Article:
Roque Dalton 1935-1975
Salvadoran poet, essayist, and novelist.
Poet and communist revolutionary, Dalton brought ideological militancy to his poetry, and a sense of poetic spontaneity to his revolutionary action. Contemptuous of poets who wrote of injustice and suffering while still enjoying the comforts of their class and the privileges of their fame, Dalton eschewed publication by capitalist publishing houses, and actively engaged in revolutionary organizing, guerrilla training, and clandestine violence. Dalton's poetry combines surrealist imagery and montage with a Marxist awareness of exploitation and suffering.
Dalton was born May 14, 1935, a few years after the massacre of thirty thousand Salvadorans in an effort to suppress an uprising against General Martinez, the country's dictator. Dalton's mother, a nurse, supported the family after his father, rumored to be a bank-robber and member of the outlaw Dalton brothers, abandoned the family. Dalton grew up schooled by the Jesuits, but his sense of the injustice and poverty of El Salvador turned him from Catholicism to Marxism. In 1956, a student at the University of San Salvador, he helped found the University Literary Circle. A year later, Dalton joined the Communist Party. He was arrested in 1959, in 1960, and in 1965 in El Salvador for being a communist and for organizing the Salvadoran students and peasants against the landowners. Twice he was sentenced to death, and each time he escaped execution. In 1960, on the morning he was scheduled to die, there was a coup against the government that had condemned him and he was freed. In 1965 he escaped his death sentence after an earthquake knocked down the wall of his prison cell. Dalton lived many years in exile in Cuba, where he took guerrilla training and worked as a journalist, and in Czechoslovakia, where he hung around the taverns and wrote poetry. In addition to poetry, he wrote a social biography of the founder of the Salvadoran Communist Party, an autobiographical novel, and tracts on revolutionary theory. After having plastic surgery in order to make him unrecognizable, Dalton fought in the guerrilla underground in El Salvador. His death was bizarre—what his enemies failed to accomplish, his ostensible comrades achieved. He was condemned by members of his guerrilla group for strategic and ideological differences, along with charges of working with the C.I.A., and spying for the Soviet Union and Cuba. Dalton was tortured and executed a few days short of his fortieth birthday.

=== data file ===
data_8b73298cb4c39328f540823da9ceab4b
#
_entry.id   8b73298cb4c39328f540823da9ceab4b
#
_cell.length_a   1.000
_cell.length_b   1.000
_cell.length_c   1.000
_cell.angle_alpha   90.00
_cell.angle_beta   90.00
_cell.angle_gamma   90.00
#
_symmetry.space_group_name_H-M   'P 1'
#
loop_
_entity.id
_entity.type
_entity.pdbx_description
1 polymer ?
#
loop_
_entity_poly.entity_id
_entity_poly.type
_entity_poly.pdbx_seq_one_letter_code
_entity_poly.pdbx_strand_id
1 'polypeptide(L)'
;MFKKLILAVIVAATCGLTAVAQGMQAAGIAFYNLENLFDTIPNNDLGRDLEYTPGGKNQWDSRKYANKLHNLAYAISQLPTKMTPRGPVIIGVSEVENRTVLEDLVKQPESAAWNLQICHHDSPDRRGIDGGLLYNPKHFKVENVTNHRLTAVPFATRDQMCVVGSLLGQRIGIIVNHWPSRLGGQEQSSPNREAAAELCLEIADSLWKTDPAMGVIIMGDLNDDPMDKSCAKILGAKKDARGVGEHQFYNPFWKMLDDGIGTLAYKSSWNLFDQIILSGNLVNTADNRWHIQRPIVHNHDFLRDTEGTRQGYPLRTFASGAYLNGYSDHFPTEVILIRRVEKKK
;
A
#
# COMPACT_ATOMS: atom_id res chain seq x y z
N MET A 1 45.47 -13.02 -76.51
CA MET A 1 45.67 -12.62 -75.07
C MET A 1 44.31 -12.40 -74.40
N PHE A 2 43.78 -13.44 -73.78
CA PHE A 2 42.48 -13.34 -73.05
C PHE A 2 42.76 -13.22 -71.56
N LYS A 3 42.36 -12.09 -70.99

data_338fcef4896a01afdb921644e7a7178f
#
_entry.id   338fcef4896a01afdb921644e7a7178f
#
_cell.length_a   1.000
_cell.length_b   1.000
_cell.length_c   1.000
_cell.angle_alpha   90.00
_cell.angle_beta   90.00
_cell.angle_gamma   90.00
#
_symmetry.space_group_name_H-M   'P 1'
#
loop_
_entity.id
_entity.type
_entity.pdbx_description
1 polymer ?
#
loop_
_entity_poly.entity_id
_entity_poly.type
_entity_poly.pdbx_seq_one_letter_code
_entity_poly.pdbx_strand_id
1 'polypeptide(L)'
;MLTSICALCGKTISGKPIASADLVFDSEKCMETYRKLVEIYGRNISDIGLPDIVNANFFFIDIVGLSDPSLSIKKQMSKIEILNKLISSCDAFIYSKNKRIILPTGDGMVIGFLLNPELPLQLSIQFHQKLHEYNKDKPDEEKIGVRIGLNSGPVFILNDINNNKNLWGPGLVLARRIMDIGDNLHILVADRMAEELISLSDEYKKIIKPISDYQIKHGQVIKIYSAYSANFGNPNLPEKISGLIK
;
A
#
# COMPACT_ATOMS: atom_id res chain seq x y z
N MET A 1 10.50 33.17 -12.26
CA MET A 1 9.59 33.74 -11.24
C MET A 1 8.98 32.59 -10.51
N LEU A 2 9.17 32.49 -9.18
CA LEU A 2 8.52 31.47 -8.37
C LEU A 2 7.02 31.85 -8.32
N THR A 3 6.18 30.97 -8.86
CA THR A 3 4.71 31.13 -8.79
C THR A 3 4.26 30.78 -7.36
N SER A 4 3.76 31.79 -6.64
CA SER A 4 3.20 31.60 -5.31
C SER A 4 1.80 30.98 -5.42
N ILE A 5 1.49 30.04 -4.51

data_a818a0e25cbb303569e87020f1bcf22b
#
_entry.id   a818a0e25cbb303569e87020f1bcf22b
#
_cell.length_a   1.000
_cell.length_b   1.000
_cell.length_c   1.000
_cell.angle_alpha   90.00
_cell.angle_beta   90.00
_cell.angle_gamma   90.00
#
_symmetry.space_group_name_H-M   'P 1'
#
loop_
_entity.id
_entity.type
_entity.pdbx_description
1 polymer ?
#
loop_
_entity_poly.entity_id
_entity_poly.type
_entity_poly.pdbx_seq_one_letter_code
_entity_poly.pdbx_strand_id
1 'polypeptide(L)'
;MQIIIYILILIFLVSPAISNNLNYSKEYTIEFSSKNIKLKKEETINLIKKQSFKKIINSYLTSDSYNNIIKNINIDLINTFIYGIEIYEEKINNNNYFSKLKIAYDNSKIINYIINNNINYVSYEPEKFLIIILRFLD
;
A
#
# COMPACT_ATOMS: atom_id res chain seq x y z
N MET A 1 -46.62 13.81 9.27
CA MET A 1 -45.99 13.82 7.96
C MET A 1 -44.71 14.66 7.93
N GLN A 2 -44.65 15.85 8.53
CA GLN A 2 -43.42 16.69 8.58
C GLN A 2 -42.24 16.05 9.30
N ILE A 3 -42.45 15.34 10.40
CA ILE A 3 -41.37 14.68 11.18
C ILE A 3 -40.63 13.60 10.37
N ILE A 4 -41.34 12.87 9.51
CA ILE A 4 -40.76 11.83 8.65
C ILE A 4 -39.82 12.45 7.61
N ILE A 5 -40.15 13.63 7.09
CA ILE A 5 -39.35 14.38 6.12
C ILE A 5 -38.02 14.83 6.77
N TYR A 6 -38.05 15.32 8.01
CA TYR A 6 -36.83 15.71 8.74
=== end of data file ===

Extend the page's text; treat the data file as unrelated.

Although ardent in his devotion to communism and the violent revolutionary struggle against capitalist exploitation, Dalton's poetry does not conform to the kind of dogmatic and dour socialist realism which produces propaganda rather than poetry, even in such works as the half jestingly named A Red Book for Lenin (1970). His poems are ironic, cynical, and full of longing and humor. They combine a social awareness of economic misery and exploitation, a loyalty to Marxist revolutionary vision, and a consciousness of individual desire and the living self. Moreover, they are informed by the shifting perspectives that are derived from an awareness of differing personalities, multiple points of view, and varying frames of reference. These characteristics are evident particularly in The Tavern and Other Places (1969), which he wrote while in exile in Prague, and for which he won the Casa de las Américas prize in 1969.
Dalton's poetry is intrinsically connected to the theory and practice of communist revolution, and at the same time, dedicated to the non-ideological expression of the liberty essential to poetry, which reflects the unimpeded gaze, the individual sensibility, and the personality of its author. Both non-Marxist and Marxist critics have found portions of Dalton's poetry praiseworthy, and portions objectionable. Seymour Menton, for example, gives special praise to poems “that reveal the poet's own difficulty with the communist world,” but Dale Jacobson takes Dalton to task because, “[t]oo rarely do the poems represent the emotional and dramatic turbulence of the working-class experience.” With the publication of his poems in The Small Hours of the Night (1996) critics have commented on Dalton's sense of humor, luminosity, and the way in which his poems are strengthened by his politics. Lawrence Ferlinghetti writes that Dalton's poetry “suffers from politics as does man himself,” while Chris Searle claims that Dalton was “an enigmatic poetic genius.”